Compiled from different sources, including:

ADD COMMENTlink written 9.0 years ago by Jeroen Van Goey2.2k

This is awesome. now where is the 2004 to present... :-)

ADD REPLYlink written 7.4 years ago by Daniel3.7k

Wow. That's a pretty good history lesson! Thanks!

ADD REPLYlink written 9.0 years ago by Istvan Albert ♦♦ 79k

So, according to this list Bioinfo is genome only, right?

ADD REPLYlink written 9.0 years ago by Egon Willighagen5.2k
gravatar for Nicojo
9.0 years ago by
Kyoto, Japan
Nicojo1.1k wrote:

As much as I agree with the impressive list from BioGeek, I have to say that it is a non-exhaustive, genomics centric list.

If we look at the first statement he mentions: "Bioinformatics is the field of science in which biology and computer science/information technology merge into a single discipline."

From that statement I understand that anything "biological" studied using a "computer" should have its place in what we call "Bioinformatics".

One perfect example would be all those people working on proteins and not DNA/RNA. I wouldn't say that those are the same field in Bioinformatics, however you may argue that they fit together... As an example of a "Bioinformatics Center" that focuses on proteins I would give: Stockholm Bioinformatics Center

Another example would be those people trying to understand how molecules diffuse within the cell cytoplasm. That is a lot of computer work that's directly looking at understanding a phenomenon in a biological context. This type of project is bordering on many disciplines and not just biology and informatics, but also physics. Nevertheless, shouldn't that be a "bioinformatics" discipline too? In this category I would give the Biomatter @ MOSAIC ETH Zurich

What about Systems Biology (even if they don't want to be called bioinformaticians), shouldn't they be called bioinformaticians too?

And finally (although far from exhaustive) I'll give one last example of something I consider bioinformatics: the E-Cell Project

I hope this answers your question! In my opinion, bioinformatics is NOT only "genome stuff" and I would extend it to yourself too ;)

ADD COMMENTlink written 9.0 years ago by Nicojo1.1k
gravatar for Giovanni M Dall'Olio
9.0 years ago by
London, UK
Giovanni M Dall'Olio26k wrote:

Many people consider that bioinformatics began with the work of Margaret Dayhoff and the Pam matrixes. She compiled the first collection of protein sequences available at the time, publishing the Atlas of Protein Sequences and Structure, and she developed the first method to give a score to the similarity of two proteins, the PAM matrix.

For me, bioinformatics is everything that derived from Margaret Dayhoff's work. Compiling data and organizing it, developing tools to compare and handle informations, share the data with other people: if you read her biography you will find everything already there.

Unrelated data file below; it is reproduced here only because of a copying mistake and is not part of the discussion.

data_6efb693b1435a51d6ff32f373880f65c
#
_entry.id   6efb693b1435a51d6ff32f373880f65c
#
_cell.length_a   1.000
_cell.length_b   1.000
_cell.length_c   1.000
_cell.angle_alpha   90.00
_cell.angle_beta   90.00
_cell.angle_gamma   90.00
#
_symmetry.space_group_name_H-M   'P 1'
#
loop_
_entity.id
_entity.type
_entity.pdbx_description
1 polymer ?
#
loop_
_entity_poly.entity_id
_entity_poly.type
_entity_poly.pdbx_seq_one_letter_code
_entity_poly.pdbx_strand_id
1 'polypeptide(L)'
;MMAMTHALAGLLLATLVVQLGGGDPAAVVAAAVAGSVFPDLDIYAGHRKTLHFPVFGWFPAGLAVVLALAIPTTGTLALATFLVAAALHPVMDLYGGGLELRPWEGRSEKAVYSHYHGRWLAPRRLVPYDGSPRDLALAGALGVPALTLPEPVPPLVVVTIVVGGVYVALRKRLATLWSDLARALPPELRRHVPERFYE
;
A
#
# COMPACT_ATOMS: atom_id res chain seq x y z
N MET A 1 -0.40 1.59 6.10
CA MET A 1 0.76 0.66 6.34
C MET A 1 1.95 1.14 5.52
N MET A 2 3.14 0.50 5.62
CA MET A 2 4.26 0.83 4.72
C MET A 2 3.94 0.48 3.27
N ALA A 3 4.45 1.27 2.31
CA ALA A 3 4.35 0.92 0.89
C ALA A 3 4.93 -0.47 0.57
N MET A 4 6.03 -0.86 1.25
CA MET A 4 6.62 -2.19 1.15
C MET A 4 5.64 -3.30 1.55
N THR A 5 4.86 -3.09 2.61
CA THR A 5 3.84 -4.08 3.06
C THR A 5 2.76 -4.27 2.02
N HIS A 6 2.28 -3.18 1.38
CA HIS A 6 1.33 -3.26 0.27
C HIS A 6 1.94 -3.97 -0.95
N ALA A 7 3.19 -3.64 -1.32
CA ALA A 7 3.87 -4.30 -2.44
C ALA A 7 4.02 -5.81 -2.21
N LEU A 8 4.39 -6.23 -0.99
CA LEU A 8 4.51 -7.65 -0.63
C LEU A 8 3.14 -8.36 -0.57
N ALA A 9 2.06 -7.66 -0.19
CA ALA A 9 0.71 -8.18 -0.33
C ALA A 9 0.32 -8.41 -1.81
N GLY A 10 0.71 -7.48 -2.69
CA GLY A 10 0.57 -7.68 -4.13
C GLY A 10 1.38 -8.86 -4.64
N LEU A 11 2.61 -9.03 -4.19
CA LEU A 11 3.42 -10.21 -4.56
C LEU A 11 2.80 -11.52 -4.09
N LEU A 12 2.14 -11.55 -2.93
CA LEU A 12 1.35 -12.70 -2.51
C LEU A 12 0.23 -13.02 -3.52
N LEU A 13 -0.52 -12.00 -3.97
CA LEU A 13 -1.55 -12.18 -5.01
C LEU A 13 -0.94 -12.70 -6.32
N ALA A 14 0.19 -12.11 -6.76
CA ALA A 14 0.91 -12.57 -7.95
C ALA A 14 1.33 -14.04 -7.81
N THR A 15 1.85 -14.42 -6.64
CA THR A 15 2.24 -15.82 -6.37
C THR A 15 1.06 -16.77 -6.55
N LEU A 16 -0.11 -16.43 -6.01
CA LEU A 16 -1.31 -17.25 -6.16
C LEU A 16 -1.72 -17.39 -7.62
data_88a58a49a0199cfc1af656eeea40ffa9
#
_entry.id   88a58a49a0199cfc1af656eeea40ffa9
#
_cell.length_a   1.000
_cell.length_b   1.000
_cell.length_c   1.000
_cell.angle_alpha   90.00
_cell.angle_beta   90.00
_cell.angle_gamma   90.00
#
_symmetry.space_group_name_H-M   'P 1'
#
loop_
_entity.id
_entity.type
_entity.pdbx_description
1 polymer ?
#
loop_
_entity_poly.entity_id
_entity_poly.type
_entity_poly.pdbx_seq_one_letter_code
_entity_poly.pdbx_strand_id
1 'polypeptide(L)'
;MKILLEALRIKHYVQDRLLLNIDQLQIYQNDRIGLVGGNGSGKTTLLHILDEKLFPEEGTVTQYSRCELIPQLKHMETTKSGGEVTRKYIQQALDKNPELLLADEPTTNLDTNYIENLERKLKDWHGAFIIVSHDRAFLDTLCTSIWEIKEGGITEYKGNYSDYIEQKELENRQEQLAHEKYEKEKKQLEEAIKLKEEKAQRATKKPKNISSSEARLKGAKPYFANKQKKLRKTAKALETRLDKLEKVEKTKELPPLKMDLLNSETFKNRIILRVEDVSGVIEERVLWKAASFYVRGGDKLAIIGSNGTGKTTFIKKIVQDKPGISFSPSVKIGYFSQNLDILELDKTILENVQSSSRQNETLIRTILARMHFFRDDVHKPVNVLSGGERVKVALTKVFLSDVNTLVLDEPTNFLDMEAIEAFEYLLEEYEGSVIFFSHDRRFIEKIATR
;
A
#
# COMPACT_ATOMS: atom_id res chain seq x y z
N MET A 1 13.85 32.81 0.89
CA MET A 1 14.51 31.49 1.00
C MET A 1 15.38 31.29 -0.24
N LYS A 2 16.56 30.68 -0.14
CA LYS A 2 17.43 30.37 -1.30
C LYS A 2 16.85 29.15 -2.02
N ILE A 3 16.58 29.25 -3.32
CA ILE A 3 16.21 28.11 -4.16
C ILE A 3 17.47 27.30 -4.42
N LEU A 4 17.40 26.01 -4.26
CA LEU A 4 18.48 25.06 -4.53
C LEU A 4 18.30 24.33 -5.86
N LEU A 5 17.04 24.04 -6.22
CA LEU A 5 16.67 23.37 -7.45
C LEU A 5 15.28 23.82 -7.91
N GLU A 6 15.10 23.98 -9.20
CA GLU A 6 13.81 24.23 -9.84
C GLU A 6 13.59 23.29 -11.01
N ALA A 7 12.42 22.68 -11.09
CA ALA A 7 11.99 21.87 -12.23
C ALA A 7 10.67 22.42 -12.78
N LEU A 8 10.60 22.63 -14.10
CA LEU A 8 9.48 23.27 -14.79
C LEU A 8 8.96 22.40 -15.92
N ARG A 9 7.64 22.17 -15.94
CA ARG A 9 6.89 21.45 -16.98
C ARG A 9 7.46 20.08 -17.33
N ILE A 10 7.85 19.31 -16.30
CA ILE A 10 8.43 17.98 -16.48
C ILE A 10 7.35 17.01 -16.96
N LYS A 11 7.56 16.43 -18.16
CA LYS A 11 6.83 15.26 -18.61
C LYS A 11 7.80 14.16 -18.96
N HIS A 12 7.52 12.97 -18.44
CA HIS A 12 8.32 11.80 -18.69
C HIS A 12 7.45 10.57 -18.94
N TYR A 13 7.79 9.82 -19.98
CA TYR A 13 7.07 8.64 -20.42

About the modern bioinformatics, I like to think of it as the science of doing experiments or part of them using computers at least for some steps. I like to think that there is no difference between the work in a wet lab and that in front of computer: when you are planning a bioinformatics project, you also have to think of an hypothesis, on how to verify it and on which tests and controls you will use. This is probably something that many people didn't understand yet, as they think that bioinformatics is just 'writing programs' and the don't even know what a test is and how much time it takes to write a program.

ADD COMMENTlink written 9.0 years ago by Giovanni M Dall'Olio26k
gravatar for Patrick Koks
7.4 years ago by
Patrick Koks10
Patrick Koks10 wrote:

Of course, it's not only about definitions and terminology, but in this essay Pauline Hogeweg, who coined the term 'bioinformatics' in 1978 or 1980 or as early even as 1970, describes what her group initially used the term for: "study of informatic processes in biotic systems". Informatics or informatic processes are actually pointing at the 'flow of information through a living cell, individual, species or evolution'. Hogewegs' work is focused on pattern recognition, morphogenesis and evolution.

In other words, bioinformatics covers a very broad range of topics and originally wasn't even meant for sequence based , or even hard data-driven research.

So metabolomics easily fits in this definition, as long as you study samples from a 'biotic' origin. Reasoning that (small) metabolites have an important role in information transfer is obvious, certainly in drugs discovery.

Does this make you a happier bioinformatcian? I hope not. (as your own opinion and feeling is what matters in the first place)

Is this answer placing metabolomics right at the heart of the bioinformatics community? I think not, but the good news is that after having sequenced 'everything' in 2012 or 2013, and some chewing on this in the years after that, bioinformaticians will have to follow 'experimentalists' to the core discipline of biology metabolomics is to become sooner or later.

ADD COMMENTlink written 7.4 years ago by Patrick Koks10
gravatar for lukecage
17 months ago by
lukecage0 wrote:

The ultimate goal of the field is to enable the discovery of new biological insights as well as to create a global perspective from which unifying principles in biology can be discerned.

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ADD COMMENTlink written 17 months ago by lukecage0